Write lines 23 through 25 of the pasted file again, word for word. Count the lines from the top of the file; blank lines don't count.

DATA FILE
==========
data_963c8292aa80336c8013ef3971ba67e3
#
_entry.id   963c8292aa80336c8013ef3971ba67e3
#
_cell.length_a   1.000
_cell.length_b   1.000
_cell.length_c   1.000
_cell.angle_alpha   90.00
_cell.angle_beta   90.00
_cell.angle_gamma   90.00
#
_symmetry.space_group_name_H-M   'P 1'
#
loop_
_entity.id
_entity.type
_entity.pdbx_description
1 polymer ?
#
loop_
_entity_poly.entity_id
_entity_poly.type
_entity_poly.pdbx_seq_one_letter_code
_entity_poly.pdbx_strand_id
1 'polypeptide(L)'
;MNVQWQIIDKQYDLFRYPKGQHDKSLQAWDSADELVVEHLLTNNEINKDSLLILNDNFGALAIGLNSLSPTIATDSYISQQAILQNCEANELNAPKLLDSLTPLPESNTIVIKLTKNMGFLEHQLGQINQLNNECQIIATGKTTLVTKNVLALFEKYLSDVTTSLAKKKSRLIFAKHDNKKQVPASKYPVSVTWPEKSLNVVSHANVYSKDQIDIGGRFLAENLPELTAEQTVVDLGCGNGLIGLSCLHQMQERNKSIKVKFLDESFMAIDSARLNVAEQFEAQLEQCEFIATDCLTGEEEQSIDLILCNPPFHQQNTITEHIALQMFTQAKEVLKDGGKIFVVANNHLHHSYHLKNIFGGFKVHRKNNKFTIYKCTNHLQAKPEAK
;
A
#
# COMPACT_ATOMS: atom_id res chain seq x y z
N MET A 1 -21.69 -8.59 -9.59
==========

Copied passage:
_entity_poly.pdbx_seq_one_letter_code
_entity_poly.pdbx_strand_id
1 'polypeptide(L)'